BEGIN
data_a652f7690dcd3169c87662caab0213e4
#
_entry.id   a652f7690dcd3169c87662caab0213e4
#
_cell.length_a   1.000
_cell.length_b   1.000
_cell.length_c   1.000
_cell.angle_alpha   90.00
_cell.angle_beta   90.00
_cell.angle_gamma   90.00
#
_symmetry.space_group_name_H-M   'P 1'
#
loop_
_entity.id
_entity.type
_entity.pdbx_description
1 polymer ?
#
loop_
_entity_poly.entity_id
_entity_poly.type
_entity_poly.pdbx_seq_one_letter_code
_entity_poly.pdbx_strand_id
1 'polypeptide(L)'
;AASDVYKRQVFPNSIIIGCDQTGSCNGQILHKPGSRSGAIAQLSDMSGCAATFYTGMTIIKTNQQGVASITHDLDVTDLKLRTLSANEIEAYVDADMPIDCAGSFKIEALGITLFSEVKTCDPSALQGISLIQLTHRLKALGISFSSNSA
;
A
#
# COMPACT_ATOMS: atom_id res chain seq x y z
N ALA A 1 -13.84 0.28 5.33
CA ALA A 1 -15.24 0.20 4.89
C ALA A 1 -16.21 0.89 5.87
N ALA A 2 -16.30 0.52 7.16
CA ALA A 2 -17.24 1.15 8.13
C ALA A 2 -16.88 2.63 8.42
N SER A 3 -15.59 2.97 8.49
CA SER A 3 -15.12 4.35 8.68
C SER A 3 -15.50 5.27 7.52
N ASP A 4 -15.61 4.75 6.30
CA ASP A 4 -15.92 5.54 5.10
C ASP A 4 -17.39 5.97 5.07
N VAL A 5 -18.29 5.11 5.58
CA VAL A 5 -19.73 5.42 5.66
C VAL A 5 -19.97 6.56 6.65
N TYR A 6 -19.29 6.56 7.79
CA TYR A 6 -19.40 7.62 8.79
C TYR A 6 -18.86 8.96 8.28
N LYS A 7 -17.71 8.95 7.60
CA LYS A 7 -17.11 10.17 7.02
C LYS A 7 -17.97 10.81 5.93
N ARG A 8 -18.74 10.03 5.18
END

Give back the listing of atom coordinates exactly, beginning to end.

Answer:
data_a652f7690dcd3169c87662caab0213e4
#
_entry.id   a652f7690dcd3169c87662caab0213e4
#
_cell.length_a   1.000
_cell.length_b   1.000
_cell.length_c   1.000
_cell.angle_alpha   90.00
_cell.angle_beta   90.00
_cell.angle_gamma   90.00
#
_symmetry.space_group_name_H-M   'P 1'
#
loop_
_entity.id
_entity.type
_entity.pdbx_description
1 polymer ?
#
loop_
_entity_poly.entity_id
_entity_poly.type
_entity_poly.pdbx_seq_one_letter_code
_entity_poly.pdbx_strand_id
1 'polypeptide(L)'
;AASDVYKRQVFPNSIIIGCDQTGSCNGQILHKPGSRSGAIAQLSDMSGCAATFYTGMTIIKTNQQGVASITHDLDVTDLKLRTLSANEIEAYVDADMPIDCAGSFKIEALGITLFSEVKTCDPSALQGISLIQLTHRLKALGISFSSNSA
;
A
#
# COMPACT_ATOMS: atom_id res chain seq x y z
N ALA A 1 -13.84 0.28 5.33
CA ALA A 1 -15.24 0.20 4.89
C ALA A 1 -16.21 0.89 5.87
N ALA A 2 -16.30 0.52 7.16
CA ALA A 2 -17.24 1.15 8.13
C ALA A 2 -16.88 2.63 8.42
N SER A 3 -15.59 2.97 8.49
CA SER A 3 -15.12 4.35 8.68
C SER A 3 -15.50 5.27 7.52
N ASP A 4 -15.61 4.75 6.30
CA ASP A 4 -15.92 5.54 5.10
C ASP A 4 -17.39 5.97 5.07
N VAL A 5 -18.29 5.11 5.58
CA VAL A 5 -19.73 5.42 5.66
C VAL A 5 -19.97 6.56 6.65
N TYR A 6 -19.29 6.56 7.79
CA TYR A 6 -19.40 7.62 8.79
C TYR A 6 -18.86 8.96 8.28
N LYS A 7 -17.71 8.95 7.60
CA LYS A 7 -17.11 10.17 7.02
C LYS A 7 -17.97 10.81 5.93
N ARG A 8 -18.74 10.03 5.18